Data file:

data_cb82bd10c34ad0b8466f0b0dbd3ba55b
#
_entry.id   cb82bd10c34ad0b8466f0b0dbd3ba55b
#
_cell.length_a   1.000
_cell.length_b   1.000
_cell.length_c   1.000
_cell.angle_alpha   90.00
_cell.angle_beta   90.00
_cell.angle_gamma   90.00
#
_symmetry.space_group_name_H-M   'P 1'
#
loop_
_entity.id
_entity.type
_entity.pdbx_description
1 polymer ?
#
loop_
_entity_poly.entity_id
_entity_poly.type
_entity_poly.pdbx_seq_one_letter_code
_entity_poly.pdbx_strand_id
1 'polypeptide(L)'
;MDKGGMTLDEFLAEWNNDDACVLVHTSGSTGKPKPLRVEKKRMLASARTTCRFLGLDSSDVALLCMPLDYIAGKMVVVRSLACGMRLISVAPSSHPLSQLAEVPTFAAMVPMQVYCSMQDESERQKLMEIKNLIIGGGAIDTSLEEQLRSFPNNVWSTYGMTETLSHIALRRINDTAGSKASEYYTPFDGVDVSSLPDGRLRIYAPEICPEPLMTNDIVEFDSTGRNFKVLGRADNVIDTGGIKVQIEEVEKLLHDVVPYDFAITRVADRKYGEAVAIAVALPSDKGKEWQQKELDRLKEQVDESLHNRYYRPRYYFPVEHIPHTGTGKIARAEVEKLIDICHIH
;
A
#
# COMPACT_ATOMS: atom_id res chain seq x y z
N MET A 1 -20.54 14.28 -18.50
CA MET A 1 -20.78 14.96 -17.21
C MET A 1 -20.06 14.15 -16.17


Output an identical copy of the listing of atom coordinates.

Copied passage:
data_cb82bd10c34ad0b8466f0b0dbd3ba55b
#
_entry.id   cb82bd10c34ad0b8466f0b0dbd3ba55b
#
_cell.length_a   1.000
_cell.length_b   1.000
_cell.length_c   1.000
_cell.angle_alpha   90.00
_cell.angle_beta   90.00
_cell.angle_gamma   90.00
#
_symmetry.space_group_name_H-M   'P 1'
#
loop_
_entity.id
_entity.type
_entity.pdbx_description
1 polymer ?
#
loop_
_entity_poly.entity_id
_entity_poly.type
_entity_poly.pdbx_seq_one_letter_code
_entity_poly.pdbx_strand_id
1 'polypeptide(L)'
;MDKGGMTLDEFLAEWNNDDACVLVHTSGSTGKPKPLRVEKKRMLASARTTCRFLGLDSSDVALLCMPLDYIAGKMVVVRSLACGMRLISVAPSSHPLSQLAEVPTFAAMVPMQVYCSMQDESERQKLMEIKNLIIGGGAIDTSLEEQLRSFPNNVWSTYGMTETLSHIALRRINDTAGSKASEYYTPFDGVDVSSLPDGRLRIYAPEICPEPLMTNDIVEFDSTGRNFKVLGRADNVIDTGGIKVQIEEVEKLLHDVVPYDFAITRVADRKYGEAVAIAVALPSDKGKEWQQKELDRLKEQVDESLHNRYYRPRYYFPVEHIPHTGTGKIARAEVEKLIDICHIH
;
A
#
# COMPACT_ATOMS: atom_id res chain seq x y z
N MET A 1 -20.54 14.28 -18.50
CA MET A 1 -20.78 14.96 -17.21
C MET A 1 -20.06 14.15 -16.17